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Indian Economy: Bet on it?

Apr 17, 2001

In recent weeks, there has been a lot of ‘not-so-good’ news on the economy front. Growth in industrial production has slipped considerably from 7.2% in November to just 0.6% in February 2001. On the agricultural front (rabi season), the area under cultivation has reduced significantly – 12% for foodgrains and 23% for oil seeds. Growth in the services sector too slowed down, albeit marginally, to 8.1% as compared to 8.4% recorded in the first and second quarters. Overall, the GDP growth rate for FY01 is anticipated to be 5.8% as compared to 6.6% in FY99 and 6.4% in FY00.

  • More on the Indian Economy

    The numbers clearly bring out the fact that the Indian economy is witnessing a slowdown. There is no ambiguity here. Despite this, there is a lot of optimism regarding India’s economic performance. Indeed, stock markets, which at a macro level reflect the performance of the economy, have witnessed foreign inflows of over US$ 2 bn since the start of the year. The RBI governor has gone on record to say that India will be least affected by the US slowdown. Is there any justification for this optimism? Well, there are several. Let’s touch upon only the structural issues, which would affect India’s performance in the coming decades.

    First, over the next two decades, India will witness a significant increase in the proportion of working to total population. In other words the proportion of dependent population (those that do not earn but consume) will reduce. This will benefit the economy in two ways. One, there will be more workers in the economy, thus supporting higher growth. And, two, per capita incomes will be higher as more people work, thus supporting a higher standard of living. This will kick off a much-needed virtuous circle (more money, therefore more consumption).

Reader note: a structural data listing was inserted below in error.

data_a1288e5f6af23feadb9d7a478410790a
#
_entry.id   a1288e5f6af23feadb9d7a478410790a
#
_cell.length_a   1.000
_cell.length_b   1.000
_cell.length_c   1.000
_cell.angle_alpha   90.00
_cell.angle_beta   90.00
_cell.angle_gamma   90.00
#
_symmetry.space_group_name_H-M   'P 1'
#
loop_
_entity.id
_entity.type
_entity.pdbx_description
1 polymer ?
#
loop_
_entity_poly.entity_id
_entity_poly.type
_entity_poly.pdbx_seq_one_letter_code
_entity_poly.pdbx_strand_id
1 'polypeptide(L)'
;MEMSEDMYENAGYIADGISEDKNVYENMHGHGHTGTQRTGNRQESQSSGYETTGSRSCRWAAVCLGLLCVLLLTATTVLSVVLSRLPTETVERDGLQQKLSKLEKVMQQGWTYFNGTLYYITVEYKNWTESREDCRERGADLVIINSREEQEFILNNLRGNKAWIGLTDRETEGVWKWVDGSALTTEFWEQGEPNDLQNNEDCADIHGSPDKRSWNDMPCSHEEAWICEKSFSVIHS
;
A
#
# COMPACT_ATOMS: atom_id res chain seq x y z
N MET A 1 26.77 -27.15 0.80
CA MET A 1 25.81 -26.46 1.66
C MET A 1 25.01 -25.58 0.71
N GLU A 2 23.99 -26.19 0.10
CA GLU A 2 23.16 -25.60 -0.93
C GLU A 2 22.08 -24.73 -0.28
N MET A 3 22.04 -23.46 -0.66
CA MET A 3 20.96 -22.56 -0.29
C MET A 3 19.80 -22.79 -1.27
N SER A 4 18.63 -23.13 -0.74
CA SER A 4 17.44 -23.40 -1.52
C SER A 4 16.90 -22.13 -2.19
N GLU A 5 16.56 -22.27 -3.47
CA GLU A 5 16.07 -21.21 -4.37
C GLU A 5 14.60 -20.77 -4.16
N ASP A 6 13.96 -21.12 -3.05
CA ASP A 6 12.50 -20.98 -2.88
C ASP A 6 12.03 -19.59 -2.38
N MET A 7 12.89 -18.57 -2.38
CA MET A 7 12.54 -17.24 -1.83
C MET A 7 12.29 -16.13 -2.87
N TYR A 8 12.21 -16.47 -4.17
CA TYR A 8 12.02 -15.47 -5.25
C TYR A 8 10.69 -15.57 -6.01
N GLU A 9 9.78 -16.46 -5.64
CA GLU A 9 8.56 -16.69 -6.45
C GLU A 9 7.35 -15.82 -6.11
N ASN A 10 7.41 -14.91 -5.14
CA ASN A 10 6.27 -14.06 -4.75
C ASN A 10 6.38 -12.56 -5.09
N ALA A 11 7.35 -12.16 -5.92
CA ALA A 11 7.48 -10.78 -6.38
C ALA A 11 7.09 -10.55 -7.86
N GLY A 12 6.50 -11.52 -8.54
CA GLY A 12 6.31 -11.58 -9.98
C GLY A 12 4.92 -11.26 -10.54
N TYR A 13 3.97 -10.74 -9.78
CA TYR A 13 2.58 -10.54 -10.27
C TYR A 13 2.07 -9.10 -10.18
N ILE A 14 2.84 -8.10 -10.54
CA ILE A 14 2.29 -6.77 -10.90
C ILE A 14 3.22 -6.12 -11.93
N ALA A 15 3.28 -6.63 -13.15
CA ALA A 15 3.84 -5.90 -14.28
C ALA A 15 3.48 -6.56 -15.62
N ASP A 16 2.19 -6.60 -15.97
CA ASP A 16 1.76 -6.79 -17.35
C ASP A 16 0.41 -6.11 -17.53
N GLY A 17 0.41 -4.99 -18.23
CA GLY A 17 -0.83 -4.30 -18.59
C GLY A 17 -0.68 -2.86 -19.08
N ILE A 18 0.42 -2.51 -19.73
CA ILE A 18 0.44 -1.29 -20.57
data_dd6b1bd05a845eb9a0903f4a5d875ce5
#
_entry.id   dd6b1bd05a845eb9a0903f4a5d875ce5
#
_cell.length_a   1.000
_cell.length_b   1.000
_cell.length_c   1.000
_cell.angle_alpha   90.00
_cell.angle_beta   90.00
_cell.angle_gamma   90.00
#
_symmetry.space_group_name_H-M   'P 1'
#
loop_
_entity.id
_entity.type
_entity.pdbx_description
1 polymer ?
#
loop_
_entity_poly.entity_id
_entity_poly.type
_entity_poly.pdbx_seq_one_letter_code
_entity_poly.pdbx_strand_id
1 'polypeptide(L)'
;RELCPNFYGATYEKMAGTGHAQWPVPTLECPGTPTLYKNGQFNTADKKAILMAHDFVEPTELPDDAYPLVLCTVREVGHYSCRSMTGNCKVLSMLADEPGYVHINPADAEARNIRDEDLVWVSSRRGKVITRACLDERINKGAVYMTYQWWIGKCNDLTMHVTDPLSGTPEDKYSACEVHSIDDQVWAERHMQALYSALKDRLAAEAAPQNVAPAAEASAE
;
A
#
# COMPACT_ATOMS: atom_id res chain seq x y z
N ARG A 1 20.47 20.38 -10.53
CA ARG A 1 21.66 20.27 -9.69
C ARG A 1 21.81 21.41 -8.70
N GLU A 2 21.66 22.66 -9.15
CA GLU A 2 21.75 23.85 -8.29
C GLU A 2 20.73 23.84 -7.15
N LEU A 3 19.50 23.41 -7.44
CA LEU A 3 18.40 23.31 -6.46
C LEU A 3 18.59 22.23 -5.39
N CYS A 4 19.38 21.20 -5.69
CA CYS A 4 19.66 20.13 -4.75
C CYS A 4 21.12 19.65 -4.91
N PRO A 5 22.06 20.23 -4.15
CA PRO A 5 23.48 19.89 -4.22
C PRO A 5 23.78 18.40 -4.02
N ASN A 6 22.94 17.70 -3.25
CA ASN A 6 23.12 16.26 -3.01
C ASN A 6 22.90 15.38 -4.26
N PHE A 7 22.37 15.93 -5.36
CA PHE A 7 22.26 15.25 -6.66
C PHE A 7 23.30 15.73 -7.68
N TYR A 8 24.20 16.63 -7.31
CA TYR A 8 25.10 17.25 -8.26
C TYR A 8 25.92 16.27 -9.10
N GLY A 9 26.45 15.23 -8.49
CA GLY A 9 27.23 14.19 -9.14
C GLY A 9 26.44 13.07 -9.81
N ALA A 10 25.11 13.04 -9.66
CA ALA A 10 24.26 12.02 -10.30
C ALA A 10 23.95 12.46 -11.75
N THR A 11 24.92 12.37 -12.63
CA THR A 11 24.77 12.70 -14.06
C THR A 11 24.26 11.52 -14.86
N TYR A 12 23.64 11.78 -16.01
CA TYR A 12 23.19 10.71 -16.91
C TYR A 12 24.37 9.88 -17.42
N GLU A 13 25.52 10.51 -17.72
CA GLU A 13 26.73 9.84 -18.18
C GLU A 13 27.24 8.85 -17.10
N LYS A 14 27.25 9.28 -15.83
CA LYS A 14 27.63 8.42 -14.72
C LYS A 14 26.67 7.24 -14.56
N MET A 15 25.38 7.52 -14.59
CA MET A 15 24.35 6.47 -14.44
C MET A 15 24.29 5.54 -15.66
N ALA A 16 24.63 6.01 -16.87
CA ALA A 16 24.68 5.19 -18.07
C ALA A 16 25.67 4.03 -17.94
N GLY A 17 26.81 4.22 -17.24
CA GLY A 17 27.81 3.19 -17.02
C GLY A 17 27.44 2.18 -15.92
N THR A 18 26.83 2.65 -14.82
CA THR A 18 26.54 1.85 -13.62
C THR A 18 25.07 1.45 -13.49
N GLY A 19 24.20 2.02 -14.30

Second, population growth, as underscored by the recent census, has already begun to slowdown (1.93% in 2001 as compared to 2.14% in 1991). This is a very important development, as it will support a higher standard of living (more doctors per person, better basic amenities et cetera). Also, given the GDP growth rate, a slower population growth will result in a higher per capita income growth. This again will support a better standard of living.

    Third, literacy levels in India have improved dramatically over the recent years. According to the recent estimates, literacy levels have breached the 65% mark. Just to put this in perspective, literacy level in India in 1901 was 5% and in 1991 it was marginally above 50%. A more literate work force will be more of an asset especially in view of the globalization process sweeping the country. They will be able to handle more specialized jobs and therefore earn better incomes.

    So, in a gist, over the next few decades India will have a combination of slower population growth and a larger and more literate work force. This should help initiate the virtuous circle: more employment – more incomes – more consumption – more investment.

    Apart from these structural issues, there are several recent developments, which underscore one’s confidence in the Indian economy. First, India continues to be one of the fastest growing economies worldwide. The crisis in Southeast Asia and then Russia had only a marginal impact on our economy. The resilience of the economy is clearly evident. Second, there is a general acceptance about the reform process and this should deter any vested interests from sabotaging this process. This should augur well for the economy.

    Although these developments provide us with a launching pad, there is still a need for a catalyst – the government. And this is where it becomes tough to make a call on whether the government will deliver or not! Indications are that things continue to move, albeit at a slow pace. And then there is hope that the reform process will be speeded up. Already, the government has announced several modifications to the labour laws, which were hitherto treated as a sacred cow. These are positive signals. But then, should one bet on India? Yes, but then if you are looking at making a buck, you ought to bear the risk!

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